"If you play according to the rules...work 40 hours a week, you shouldn't have to live in poverty in the United State of America," said Cardin.
With millions of Americans and more than 16,000 residents in Frederick County struggling to make ends meet, Cardin and Frederick County leaders talked about local and Congressional inititaives that would provide a fair shot at economic success for all.
"We need a fair tax code. I do have a proposal that says that we should have a tax code that everyone is treated fairly," said Cardin.
Members of the Prosperity Center, a collective of different Frederick County nonprofits and other groups, say that around 30 to 40 percent of residents are spending more than half of their income on housing, a number they want to reduce through education.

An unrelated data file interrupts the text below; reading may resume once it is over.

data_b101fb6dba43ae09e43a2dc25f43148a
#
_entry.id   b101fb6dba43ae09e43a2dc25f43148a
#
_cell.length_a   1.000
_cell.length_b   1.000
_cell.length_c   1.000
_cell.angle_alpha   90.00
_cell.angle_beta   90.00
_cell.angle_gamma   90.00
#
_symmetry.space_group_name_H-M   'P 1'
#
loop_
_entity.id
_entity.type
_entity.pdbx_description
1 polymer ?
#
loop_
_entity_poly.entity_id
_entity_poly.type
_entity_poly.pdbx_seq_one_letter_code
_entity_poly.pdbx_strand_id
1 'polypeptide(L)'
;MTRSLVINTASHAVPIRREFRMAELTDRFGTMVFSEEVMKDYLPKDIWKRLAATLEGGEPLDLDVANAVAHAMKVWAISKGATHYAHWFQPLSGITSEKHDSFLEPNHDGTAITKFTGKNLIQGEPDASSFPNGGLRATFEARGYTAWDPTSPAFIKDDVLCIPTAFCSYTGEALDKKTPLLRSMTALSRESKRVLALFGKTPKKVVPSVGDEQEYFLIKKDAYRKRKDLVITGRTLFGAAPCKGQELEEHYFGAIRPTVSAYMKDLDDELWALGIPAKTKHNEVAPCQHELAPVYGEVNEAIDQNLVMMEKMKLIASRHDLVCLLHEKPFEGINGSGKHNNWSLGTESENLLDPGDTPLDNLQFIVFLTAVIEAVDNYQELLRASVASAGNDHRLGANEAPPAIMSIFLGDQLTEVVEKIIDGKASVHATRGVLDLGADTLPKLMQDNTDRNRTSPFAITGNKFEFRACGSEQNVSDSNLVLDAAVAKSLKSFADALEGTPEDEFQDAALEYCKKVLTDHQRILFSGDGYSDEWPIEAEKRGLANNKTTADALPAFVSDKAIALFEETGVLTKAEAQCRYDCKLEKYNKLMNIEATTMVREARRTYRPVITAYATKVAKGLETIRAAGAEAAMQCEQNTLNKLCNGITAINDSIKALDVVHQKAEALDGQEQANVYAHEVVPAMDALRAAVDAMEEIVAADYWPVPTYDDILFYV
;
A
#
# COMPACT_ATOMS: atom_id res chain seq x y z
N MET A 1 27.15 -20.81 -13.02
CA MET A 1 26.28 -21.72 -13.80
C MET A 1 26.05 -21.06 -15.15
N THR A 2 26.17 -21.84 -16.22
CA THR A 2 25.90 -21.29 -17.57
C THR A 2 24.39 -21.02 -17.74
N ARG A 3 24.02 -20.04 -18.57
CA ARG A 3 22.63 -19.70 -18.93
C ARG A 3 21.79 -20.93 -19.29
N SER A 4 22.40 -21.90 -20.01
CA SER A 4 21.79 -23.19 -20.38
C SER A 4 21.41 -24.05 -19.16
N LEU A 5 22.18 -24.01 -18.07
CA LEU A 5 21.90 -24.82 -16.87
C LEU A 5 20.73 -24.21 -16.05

"That's the population we want to reach. There's great work being done with homeless coalitions and what not but we look at residents that have a job but just can't put food on the table," said Josh Pedersen, CEO at Frederick County United Way.
Other members of the collaborative shared their separate initiatives including a credit cafe, curiousity academy and a free tax preparation effort - all different programs that will benefit working class families.
"We want to help them with their income, access to the earned income tax credit...but also maintain and grow their assets," said Pedersen.
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